In deciding to cut a new path with Unity, Ubuntu had some good reasons to break with Gnome as its primary UI layer. Gnome caused about as much stir with its initial 3.0 release as Ubuntu did with Unity. If Gnome, KDE, or other UI technologies are able to fix the issues that drove Canonical to create Unity, would they get more official, supported status than they now have? In other words, would Canonical ever consider moving away from Unity?

Comment: An Multi-Platform App Store (Score 2) 194

by Sean0michael (#40923485) Attached to: Productivity and Creativity Software Coming To Steam
I like the sound of this initially. One drawback to current App stores is they are locked to a single platform (ie. OS). Apple's App store only works on Apple devices. Android's various marketplaces only work on Android devices. the Windows App store apps will work only on Windows devices.

Here Steam has the chance to let the same apps work on any OS you want as long as the app developers will support it. Login to your Steam account anywhere and install that must-have-software on any machine no matter where you are or what you have. And if your application can be easily distributed through one channel to all your users, so much the better for you! I hope Steam finds success here.

Comment: Just Add a Sport Coat/Blazer (Score 1) 432

by Sean0michael (#40849857) Attached to: Ask Slashdot: Is There a Professional Geek Dress Code?
While I'm not an expert in fashion for males or females, you don't have to look far to notice that there are lots of tech CEOs that just throw a sports coat or blazer on top of their t-shirt and jeans. No one questions their authority or style, and it projects the confidence of a real owner. You already have the jeans and t-shirt, so I'd suggest picking up a few sport coats or blazers to wear with them. It adds that aura of authority, and is easily removed/swapped.
Supercomputing

World's Most Powerful x86 Supercomputer Boots Up in Germany 151

Posted by timothy
from the wherever-it-wants-to dept.
Nerval's Lobster writes "Europe's most powerful supercomputer — and the fourth most powerful in the world — has been officially inaugurated. The SuperMUC, ranked fourth in the June TOP500 supercomputing listing, contains 147,456 cores using Intel Xeon 2.7-GHz, 8-core E5-2680 chips. IBM, which built the supercomputer, stated in a recent press release that the supercomputer actually includes more than 155,000 processor cores. It is located at the Leibniz-Rechenzentrum (Leibniz Supercomputing Centre) in Garching, Germany, near Munich. According to the TOP500 list, the SuperMUC is the world's most powerful X86-based supercomputer. The Department of Energy's 'Sequoia' supercomputer at the Lawrence Livermore National Laboratory in Livermore, Calif., the world's [overall] most powerful, relies on 16-core, 1.6-GHz POWER BQC chips."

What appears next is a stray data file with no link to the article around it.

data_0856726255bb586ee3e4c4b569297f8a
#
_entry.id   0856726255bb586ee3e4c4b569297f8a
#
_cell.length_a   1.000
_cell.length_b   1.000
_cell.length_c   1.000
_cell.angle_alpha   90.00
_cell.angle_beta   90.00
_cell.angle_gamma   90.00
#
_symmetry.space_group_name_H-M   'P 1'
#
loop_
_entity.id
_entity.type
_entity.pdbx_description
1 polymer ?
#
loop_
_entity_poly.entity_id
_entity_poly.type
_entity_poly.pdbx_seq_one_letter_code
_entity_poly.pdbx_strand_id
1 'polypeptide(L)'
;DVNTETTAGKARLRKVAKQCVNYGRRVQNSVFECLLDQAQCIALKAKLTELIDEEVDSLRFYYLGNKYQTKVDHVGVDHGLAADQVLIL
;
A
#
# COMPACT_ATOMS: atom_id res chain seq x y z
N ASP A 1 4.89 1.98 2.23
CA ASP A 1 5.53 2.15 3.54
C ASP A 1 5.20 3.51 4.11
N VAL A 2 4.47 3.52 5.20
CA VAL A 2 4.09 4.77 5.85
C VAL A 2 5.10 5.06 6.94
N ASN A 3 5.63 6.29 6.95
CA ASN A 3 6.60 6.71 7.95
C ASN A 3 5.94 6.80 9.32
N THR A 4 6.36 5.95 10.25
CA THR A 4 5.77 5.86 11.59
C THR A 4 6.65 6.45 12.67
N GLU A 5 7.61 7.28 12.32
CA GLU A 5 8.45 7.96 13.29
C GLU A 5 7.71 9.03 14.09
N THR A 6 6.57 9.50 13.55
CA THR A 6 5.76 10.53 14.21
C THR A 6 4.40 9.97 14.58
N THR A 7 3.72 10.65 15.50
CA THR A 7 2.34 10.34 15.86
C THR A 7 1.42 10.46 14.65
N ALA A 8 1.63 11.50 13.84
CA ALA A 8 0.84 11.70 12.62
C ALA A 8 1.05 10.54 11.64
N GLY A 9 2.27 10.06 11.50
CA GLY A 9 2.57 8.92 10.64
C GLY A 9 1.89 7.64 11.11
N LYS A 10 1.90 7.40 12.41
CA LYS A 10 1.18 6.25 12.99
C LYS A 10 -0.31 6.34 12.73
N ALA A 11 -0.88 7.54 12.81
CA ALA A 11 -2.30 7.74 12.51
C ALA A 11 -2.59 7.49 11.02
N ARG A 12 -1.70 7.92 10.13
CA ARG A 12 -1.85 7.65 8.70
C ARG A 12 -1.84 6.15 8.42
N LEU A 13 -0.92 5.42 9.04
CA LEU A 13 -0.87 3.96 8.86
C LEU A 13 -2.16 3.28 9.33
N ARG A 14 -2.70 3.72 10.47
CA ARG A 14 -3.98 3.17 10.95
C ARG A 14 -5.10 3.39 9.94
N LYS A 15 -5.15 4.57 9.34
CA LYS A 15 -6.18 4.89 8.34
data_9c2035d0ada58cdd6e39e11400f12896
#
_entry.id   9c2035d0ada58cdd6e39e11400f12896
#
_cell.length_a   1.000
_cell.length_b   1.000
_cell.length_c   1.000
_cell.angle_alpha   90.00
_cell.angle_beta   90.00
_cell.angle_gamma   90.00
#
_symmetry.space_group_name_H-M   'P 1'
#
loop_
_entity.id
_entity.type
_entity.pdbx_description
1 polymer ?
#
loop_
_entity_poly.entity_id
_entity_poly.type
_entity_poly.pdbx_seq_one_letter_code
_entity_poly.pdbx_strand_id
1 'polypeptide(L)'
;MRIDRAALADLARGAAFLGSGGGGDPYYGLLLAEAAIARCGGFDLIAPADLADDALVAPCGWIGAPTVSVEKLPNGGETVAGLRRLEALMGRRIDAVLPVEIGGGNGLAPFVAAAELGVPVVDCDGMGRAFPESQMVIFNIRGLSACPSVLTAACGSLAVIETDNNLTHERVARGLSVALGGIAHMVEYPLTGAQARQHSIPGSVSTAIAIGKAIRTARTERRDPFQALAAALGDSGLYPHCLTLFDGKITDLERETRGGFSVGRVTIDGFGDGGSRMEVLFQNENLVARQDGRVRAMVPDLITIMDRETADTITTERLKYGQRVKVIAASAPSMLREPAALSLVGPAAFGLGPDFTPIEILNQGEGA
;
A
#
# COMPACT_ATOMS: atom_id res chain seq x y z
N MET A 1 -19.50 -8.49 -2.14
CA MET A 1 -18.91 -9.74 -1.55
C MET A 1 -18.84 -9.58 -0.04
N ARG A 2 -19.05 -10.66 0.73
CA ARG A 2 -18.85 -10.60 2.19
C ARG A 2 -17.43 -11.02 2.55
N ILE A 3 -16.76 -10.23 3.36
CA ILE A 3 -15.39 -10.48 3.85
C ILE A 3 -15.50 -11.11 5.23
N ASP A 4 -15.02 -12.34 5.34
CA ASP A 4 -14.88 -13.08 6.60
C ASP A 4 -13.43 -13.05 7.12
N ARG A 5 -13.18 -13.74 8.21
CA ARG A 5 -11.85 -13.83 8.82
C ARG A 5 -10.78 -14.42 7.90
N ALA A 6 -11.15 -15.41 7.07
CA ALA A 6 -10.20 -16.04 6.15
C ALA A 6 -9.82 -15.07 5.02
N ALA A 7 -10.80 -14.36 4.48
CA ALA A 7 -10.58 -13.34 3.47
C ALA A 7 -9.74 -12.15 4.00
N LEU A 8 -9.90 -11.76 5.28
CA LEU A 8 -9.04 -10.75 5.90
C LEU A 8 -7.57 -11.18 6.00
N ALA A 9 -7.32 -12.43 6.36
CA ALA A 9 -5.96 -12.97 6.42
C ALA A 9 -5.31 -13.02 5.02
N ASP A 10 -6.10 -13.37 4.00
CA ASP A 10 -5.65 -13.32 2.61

Comment: How Will You Pick Them? (Score 1) 561

by Sean0michael (#40698263) Attached to: Obama Wants $1 Billion For "Master Teachers Corps"
What I want to know is how will the Obama Administration actually pick the top 2,500 or 10,000 teachers for the program. What criteria or measurements will they use to select them? Is it a subjective measure? We've had fights in all 50 states about measuring teacher performance, But the Obama plan seems to gloss over that problem. I could see whatever process used to select the cream of the crop also used to justify salaries for the n - 2500 teachers.
Patents

Why There Are Too Many Patents In America 189

Posted by timothy
from the this-posner-guy-seems-pretty-smart dept.
whitroth writes "The judge who just dismissed the lawsuit between Apple and Motorola writes a column explaining what he considers to be reasonable uses of patents, and unreasonable ones. One of his thoughts would be to require a patent holder to produce the patented item within a certain time, to cut out patent trolls."
Software

Ask Slashdot: Low Cost Way To Maximize SQL Server Uptime? 284

Posted by samzenpus
from the bang-for-your-buck dept.
jdray writes "My wife and I own a mid-sized restaurant with a couple of Point of Sale (POS) terminals. The software, which runs on Windows and .NET, uses SQL Server on the back end. With an upgrade to the next major release of the software imminent, I'm considering upgrading the infrastructure it runs on to better ensure uptime (we're open seven days a week). We can't afford several thousand dollars' worth of server infrastructure (two cluster nodes and some shared storage, or some such), so I thought I'd ask Slashdot for some suggestions on enabling maximum uptime. I considered a single server node running VMWare with a limp-mode failover to a VMWare instance on a desktop, but I'm not sure how to set up a monitoring infrastructure to automate that, and manual failover isn't much of an option with non-tech staff. What suggestions do you have?"

Comment: Re:Everyone's role is clearly defined already. (Score 1) 541

by Sean0michael (#39921927) Attached to: Universities Hold Transcripts Hostage Over Loans

Who is muddying these waters?

My guess is the lender. And in the vast majority of cases these days, the lender is the government. The school doesn't have an incentive to hurt the success of their alumni, and the only party gaining from forcing (former) students to pay up is the government.

If you had better tools, you could more effectively demonstrate your total incompetence.